Factory Orders and Existing-Home Sales Drop : Economy: The August figures cause concern because the two sectors were supposed to be leading the country out of recession.

From Times Wire Services

Factory orders for durable goods and sales of existing homes fell in August, according to reports Wednesday that raised concern about the sectors that had been seen as leading the economy out of recession.

The Commerce Department said durable goods orders fell 3.8% last month to a seasonally adjusted $124.5 billion.

The August drop followed a revised 11.7% surge in July--the strongest since records began being kept 33 years ago--and was a less severe fallback than Wall Street economists predicted.

But the downturn showed that the industrial sector, one of the strongest areas of the economy, has been on an uneven path to recovery from the recession that began in July, 1990.


White House chief economist Michael J. Boskin said that, despite the August drop, orders showed “a solid gain” over June levels and thus the trend was positive.

Boskin said the gross national product was growing at a 2% to 3% annual rate in the third quarter, in line with the Bush Administration’s forecast but smaller than the White House preferred. Not everyone was that optimistic.

“We have severe doubts about whether the surge in manufacturing can be sustained, given the drop in consumer confidence and the weakness in domestic automobile sales,” said economist Jack Albertine of Washington-based Albertine Enterprises Inc.

The Conference Board, a New York-based business group, reported Tuesday that consumer confidence dipped in September to its lowest level since the Gulf War, when the economy was in the trough of recession.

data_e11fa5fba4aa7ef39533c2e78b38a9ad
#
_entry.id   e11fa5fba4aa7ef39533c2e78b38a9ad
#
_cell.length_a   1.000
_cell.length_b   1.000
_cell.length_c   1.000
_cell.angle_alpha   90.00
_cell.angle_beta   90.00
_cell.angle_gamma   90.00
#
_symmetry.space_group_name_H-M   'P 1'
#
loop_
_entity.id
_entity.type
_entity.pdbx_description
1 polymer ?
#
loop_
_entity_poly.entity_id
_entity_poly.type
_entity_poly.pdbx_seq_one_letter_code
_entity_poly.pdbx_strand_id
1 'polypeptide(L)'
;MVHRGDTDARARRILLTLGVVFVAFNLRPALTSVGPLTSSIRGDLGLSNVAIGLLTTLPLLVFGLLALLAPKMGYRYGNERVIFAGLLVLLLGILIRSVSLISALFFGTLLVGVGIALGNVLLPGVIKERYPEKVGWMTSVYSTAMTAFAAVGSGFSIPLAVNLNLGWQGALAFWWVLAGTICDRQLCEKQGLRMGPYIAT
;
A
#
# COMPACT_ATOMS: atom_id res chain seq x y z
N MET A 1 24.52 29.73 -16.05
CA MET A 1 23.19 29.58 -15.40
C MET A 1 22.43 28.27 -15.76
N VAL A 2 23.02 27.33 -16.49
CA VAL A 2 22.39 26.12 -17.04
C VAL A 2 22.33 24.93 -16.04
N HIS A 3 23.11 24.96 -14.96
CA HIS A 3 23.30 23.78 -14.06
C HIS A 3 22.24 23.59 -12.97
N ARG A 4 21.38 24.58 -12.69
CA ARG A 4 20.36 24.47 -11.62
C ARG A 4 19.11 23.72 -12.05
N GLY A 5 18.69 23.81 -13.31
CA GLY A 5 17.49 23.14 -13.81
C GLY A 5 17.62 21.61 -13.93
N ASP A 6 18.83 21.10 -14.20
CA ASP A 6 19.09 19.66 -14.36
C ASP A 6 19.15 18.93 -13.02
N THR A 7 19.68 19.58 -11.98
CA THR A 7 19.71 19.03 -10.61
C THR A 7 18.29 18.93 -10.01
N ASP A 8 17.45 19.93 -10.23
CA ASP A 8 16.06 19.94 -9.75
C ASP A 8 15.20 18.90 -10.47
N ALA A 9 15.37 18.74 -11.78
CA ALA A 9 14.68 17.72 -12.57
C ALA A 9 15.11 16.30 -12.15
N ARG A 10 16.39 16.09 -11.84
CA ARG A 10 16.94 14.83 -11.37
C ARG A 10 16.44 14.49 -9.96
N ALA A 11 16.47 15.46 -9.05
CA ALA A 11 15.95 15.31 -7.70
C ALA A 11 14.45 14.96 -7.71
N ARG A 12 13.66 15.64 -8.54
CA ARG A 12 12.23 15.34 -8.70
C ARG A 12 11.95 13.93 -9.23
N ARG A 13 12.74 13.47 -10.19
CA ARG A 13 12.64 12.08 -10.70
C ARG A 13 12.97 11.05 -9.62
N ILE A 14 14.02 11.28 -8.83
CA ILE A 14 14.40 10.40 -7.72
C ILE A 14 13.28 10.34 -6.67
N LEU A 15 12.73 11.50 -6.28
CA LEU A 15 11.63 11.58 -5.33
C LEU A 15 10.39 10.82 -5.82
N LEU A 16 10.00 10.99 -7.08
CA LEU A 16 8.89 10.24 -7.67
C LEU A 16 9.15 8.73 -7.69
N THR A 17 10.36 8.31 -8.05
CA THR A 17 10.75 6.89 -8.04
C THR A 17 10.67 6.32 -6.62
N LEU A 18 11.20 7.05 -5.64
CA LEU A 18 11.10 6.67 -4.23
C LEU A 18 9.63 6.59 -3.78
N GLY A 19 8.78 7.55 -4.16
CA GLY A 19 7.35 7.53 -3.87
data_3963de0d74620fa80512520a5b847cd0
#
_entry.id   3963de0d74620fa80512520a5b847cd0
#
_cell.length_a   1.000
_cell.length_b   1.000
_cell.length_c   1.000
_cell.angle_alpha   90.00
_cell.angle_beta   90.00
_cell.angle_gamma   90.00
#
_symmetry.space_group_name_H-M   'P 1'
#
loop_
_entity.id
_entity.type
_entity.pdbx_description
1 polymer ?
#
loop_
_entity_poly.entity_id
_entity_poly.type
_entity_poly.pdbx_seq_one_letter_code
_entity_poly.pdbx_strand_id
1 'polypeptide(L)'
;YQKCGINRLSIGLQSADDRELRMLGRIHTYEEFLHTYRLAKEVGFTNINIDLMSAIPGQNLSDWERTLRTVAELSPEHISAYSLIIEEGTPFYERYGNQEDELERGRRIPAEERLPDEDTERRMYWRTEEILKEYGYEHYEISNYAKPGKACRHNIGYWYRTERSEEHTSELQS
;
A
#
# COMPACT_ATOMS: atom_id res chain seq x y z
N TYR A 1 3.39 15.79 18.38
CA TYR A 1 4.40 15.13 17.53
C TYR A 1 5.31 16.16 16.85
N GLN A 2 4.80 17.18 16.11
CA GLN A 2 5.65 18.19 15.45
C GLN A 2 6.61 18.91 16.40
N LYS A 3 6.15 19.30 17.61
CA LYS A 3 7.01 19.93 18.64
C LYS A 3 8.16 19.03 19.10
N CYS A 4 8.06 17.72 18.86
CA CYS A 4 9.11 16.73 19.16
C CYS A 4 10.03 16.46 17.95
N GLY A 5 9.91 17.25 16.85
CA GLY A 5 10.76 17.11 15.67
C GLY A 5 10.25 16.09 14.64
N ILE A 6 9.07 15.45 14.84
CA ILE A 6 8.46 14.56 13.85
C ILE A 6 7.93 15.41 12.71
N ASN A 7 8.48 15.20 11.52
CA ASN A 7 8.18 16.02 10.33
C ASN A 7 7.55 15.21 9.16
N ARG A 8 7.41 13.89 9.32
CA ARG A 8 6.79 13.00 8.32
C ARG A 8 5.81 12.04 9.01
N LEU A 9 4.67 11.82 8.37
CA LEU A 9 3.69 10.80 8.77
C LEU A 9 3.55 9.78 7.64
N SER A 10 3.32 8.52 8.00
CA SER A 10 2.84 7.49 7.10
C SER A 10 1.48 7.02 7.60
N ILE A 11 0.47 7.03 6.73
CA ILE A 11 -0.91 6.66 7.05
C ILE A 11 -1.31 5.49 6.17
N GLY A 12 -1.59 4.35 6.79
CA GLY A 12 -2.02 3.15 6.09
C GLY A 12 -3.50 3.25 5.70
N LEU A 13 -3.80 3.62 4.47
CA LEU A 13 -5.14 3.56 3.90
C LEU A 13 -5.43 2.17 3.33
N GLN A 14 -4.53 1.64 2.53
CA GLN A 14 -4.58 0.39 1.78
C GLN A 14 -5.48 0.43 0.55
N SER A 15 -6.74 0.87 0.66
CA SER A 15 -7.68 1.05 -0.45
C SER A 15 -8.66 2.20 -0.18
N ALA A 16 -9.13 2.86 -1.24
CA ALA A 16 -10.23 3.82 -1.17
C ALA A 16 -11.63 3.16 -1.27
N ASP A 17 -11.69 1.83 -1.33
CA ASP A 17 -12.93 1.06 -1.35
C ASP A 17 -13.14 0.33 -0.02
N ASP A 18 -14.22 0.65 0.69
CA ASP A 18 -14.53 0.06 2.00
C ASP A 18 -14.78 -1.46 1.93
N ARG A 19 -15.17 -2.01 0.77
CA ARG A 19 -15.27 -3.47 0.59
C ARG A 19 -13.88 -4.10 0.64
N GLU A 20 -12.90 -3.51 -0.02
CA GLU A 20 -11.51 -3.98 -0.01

In a further sign of a troubled rebound, auto makers said Tuesday that car sales fell a sharp 16% in the mid-September period.

Boskin conceded that “we will have to see an improvement in the consumer sector because that accounts for two-thirds of GNP.”

In a second report, the National Assn. of Realtors said sales of existing single-family homes fell 2.1% in August to a seasonally adjusted annual rate of 3.25 million, down from 3.32 million in July.

The report also showed that sales in July actually plunged 7.5%, steeper than the 6.7% decline first reported last month. New-home sales also fell in July, according to government figures.


Until July, sales of new and existing homes had risen every month since the housing recession bottomed out last January.

The main reason for the fall in August orders for durable goods--those expected to last three years or more--was a 9.2% drop in demand for transportation goods after a big 27.1% jump in July. Last month’s fall and July’s surge both were concentrated in demand for expensive commercial aircraft.

Every other category of goods except industrial machinery fell in August. That category was flat after a 1.9% increase in July.

Electronic goods orders fell 7.9% after a 14.3% July rise, and primary metals were down 0.7% after a 6.5% gain.


Non-defense capital goods orders excluding aircraft also fell, down 2.7% to $24.8 billion, after advancing 5.0% a month earlier. This category often is a measure of business confidence and plans to expand and modernize.

Lynn Reaser, an economist with First Interstate Bancorp in Los Angeles, said the August orders falloff was primarily a return to a more normal level of business.

Reaser noted that shipments rose 1.2% last month after a 0.6% July gain, while the backlog of unfilled orders went up 0.3% after a 1.6% July gain.

“It’s a bit of a reversal of that jump in July, and it is not a sign recovery is ending but rather an adjustment in the big July increase,” Reaser said.


Existing Home Sales Seasonally adjusted annual rate, millions of units Aug., ’91: 3.25 July., ’91: 3.32 Aug., ’90: 3.41 Source: National Assn. of Realtors

Durable Goods New orders in billions of dollars, seasonally adjusted Aug., ’91: 125.9 July., ’91: 130.8 Aug., ’90: 129.0 Source: Commerce Department